The German Pavilion.
Thomas Scheibitz, Artist in the German Pavilion 2005.
Venice, the end of May 2005. Thomas Scheibitz is travelling along the Canale Grande to the Biennale. He’s one of the two artists who have been invited to the German Pavilion in 2005. An honour for this artist whose paintings and sculptures are exhibited in galleries and museums around the world:
"Of course it’s an accolade, but on the other hand I approached the works for this show in much the same way as all my other works." Scheibitz, who attended the famous Dresden Academy, has been living and working in Berlin for almost a decade. Some might describe his work as "cool", but on the American market it is definitely "hot".
Tino Sehgal, Artist in the German Pavilion 2005.
In the "Giardini" Tino Sehgal has already arrived at the German Pavilion and getting a feel for the space. Known only to insiders before the Biennale at 29 he’s youngest artist to have ever been asked to represent Germany. He creates immaterial works he calls "situations" that exist only as choreographed speech, song and movement and which aren‘t allowed to be filmed or photographed .
Setup in Berlin: Julian Heynen, Thomas Scheibitz, Tino Sehgal.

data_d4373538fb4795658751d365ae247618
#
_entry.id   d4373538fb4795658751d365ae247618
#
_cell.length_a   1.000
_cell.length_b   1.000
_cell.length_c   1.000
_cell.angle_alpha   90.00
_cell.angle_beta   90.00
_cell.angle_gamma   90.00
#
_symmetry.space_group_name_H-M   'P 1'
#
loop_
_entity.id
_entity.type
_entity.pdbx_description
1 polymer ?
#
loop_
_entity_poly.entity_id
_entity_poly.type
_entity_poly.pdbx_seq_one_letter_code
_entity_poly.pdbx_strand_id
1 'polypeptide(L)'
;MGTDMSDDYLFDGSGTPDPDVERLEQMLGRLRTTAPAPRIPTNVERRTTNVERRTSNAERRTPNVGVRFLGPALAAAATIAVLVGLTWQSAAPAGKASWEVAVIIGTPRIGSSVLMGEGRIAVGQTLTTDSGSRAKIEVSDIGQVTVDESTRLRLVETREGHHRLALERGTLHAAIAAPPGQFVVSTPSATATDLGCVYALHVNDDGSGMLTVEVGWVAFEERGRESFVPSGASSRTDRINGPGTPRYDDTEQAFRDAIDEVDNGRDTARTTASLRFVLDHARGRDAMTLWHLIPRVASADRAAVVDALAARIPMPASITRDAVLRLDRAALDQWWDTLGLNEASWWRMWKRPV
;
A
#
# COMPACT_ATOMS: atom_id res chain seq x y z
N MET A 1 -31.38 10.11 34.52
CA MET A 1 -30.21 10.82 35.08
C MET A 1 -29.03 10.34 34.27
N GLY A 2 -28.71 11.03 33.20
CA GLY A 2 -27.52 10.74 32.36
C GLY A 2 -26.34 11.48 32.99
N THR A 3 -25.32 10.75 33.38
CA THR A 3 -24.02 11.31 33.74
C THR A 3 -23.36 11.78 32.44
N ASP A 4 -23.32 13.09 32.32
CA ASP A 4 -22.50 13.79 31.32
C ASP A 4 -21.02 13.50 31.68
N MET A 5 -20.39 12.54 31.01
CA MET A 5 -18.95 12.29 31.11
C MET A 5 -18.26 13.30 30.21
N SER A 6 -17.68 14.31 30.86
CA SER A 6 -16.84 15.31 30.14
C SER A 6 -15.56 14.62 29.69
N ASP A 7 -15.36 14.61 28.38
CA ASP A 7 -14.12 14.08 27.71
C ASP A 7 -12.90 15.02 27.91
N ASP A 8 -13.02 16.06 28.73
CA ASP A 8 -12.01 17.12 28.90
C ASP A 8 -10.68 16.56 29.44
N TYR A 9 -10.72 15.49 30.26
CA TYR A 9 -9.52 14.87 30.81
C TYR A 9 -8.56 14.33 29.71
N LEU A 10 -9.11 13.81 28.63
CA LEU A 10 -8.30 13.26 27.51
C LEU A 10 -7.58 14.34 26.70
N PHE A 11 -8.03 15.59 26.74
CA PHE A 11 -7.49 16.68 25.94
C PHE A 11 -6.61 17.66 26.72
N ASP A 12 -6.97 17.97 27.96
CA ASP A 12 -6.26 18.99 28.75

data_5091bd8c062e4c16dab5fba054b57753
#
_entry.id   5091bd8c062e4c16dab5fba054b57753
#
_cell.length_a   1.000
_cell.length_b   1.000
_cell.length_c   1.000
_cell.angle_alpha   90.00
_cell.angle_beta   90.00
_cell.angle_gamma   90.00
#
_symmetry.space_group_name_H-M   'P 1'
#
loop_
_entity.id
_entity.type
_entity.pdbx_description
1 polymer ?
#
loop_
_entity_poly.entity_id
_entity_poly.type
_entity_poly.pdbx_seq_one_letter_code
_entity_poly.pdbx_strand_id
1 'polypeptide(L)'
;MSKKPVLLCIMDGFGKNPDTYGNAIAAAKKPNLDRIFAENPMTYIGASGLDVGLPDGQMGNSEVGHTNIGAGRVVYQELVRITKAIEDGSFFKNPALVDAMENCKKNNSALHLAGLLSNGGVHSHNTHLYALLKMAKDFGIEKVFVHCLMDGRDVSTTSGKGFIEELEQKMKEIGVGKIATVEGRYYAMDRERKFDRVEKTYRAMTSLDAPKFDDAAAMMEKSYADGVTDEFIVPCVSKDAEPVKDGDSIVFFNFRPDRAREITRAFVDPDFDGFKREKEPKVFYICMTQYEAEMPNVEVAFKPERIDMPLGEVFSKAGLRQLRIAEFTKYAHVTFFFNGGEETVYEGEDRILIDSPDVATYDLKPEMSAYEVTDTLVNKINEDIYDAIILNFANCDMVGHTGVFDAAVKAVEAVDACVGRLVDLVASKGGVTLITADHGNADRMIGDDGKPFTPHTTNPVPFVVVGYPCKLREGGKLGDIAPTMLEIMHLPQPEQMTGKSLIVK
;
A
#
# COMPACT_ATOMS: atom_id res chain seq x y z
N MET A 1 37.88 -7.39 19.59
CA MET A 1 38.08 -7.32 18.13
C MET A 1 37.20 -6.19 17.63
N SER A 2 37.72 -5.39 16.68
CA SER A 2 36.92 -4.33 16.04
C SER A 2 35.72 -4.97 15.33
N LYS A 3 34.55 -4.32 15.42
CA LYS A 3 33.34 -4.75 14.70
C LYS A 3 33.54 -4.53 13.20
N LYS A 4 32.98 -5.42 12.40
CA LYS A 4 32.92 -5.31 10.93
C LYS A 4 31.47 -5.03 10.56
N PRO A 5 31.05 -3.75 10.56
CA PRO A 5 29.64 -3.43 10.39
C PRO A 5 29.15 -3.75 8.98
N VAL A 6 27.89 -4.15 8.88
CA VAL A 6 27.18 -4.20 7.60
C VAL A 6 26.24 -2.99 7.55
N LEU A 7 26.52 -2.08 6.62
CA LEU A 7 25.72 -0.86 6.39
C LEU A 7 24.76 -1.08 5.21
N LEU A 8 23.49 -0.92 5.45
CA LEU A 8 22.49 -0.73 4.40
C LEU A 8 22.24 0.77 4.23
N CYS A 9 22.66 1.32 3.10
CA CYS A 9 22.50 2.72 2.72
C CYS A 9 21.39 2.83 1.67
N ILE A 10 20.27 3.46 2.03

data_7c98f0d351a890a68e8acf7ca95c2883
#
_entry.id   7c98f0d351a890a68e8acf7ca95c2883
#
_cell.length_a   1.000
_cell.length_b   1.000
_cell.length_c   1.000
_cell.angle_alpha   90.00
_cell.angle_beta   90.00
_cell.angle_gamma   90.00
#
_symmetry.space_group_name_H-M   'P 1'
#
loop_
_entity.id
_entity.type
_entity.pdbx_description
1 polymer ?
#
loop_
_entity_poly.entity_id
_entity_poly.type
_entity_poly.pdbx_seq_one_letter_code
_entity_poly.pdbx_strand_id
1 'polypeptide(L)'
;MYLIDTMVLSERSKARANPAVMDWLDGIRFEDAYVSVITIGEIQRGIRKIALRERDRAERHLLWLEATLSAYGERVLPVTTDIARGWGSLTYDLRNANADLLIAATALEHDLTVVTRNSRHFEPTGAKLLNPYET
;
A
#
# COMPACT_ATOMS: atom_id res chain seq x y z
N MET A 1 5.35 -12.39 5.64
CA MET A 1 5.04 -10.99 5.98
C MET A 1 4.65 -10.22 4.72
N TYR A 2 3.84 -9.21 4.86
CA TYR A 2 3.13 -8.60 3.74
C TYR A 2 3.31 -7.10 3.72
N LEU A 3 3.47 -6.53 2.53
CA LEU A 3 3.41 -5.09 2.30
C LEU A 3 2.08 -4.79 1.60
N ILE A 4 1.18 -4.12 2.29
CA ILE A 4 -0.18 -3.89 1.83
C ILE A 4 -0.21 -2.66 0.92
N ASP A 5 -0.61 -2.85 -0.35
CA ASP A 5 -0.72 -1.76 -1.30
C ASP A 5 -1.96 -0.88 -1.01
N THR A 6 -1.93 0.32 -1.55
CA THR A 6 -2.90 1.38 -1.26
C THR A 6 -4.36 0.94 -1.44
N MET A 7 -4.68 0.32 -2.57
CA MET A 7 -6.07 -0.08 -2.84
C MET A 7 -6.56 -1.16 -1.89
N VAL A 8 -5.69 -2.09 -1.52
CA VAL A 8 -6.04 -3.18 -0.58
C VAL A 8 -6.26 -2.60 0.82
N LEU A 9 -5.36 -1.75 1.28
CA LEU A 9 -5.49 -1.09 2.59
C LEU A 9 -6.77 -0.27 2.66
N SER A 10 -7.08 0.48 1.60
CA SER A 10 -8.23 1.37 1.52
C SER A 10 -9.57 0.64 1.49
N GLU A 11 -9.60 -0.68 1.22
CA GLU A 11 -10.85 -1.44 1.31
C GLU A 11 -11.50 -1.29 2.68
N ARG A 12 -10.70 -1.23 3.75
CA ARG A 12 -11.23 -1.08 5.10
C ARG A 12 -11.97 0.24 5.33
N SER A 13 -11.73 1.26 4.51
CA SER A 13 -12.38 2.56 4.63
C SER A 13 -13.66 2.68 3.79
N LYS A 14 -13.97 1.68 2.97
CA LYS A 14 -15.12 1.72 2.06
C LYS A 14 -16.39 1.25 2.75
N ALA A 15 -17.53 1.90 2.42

"If one would translate my work back into these forms of visual media then a main part of my art would be lost," is how he explains why he protects his work. "It is important to experience it first hand as it happens." Then the son of an Indian father and a German mother withdraws to rehearse with two of his performers in the pavilion - which of course take place behind closed doors.
Julian Heynen, Curator of the German Pavilion 2005.
The man responsible for the choice of artists is Julian Heynen, artistic director of the K21 Contemporary Art Museum in Düsseldorf. He is the curator of the German Pavilion in Venice for the second time. He was taken by the thoroughness with which both these artists investigate the fundamental issues in art. After decades that were in his view dominated by "cross-over" and the intermingling of modernity and postmodernity he is interested in asking:
"What makes a work of visual art? What remains specific?
What is it that only it can do and would be impossible in other media?" And he finds that both artists explore these questions in their own very different ways.
For both artists the long journey to Venice started months ago, and it began with meticulous preparation in their studios in Berlin.
Sculpture waiting to be erected in the main room.
Thomas Scheibitz in his Berlin studio.
Now the definitive moment has come: At last Thomas Scheibitz is able to erect his large sculpture for the main room, while his large-format canvasses are still waiting to be hung in the side-wing. This is the same space where Tino Sehgal’s performers will spring into action. Everything will depend on the interplay between tangible and dematerialised art – when Sehgal’s performers and the sculptures by Scheibitz are finally encountered by the audience.
Preparing the main room of the German Pavilion.
Curator Julian Heynen hopes visitors will embrace his choice of challenging thought-provoking art. "If one can take a different stance with such and exhibition, then I think one has achieved something, something people will take notice of."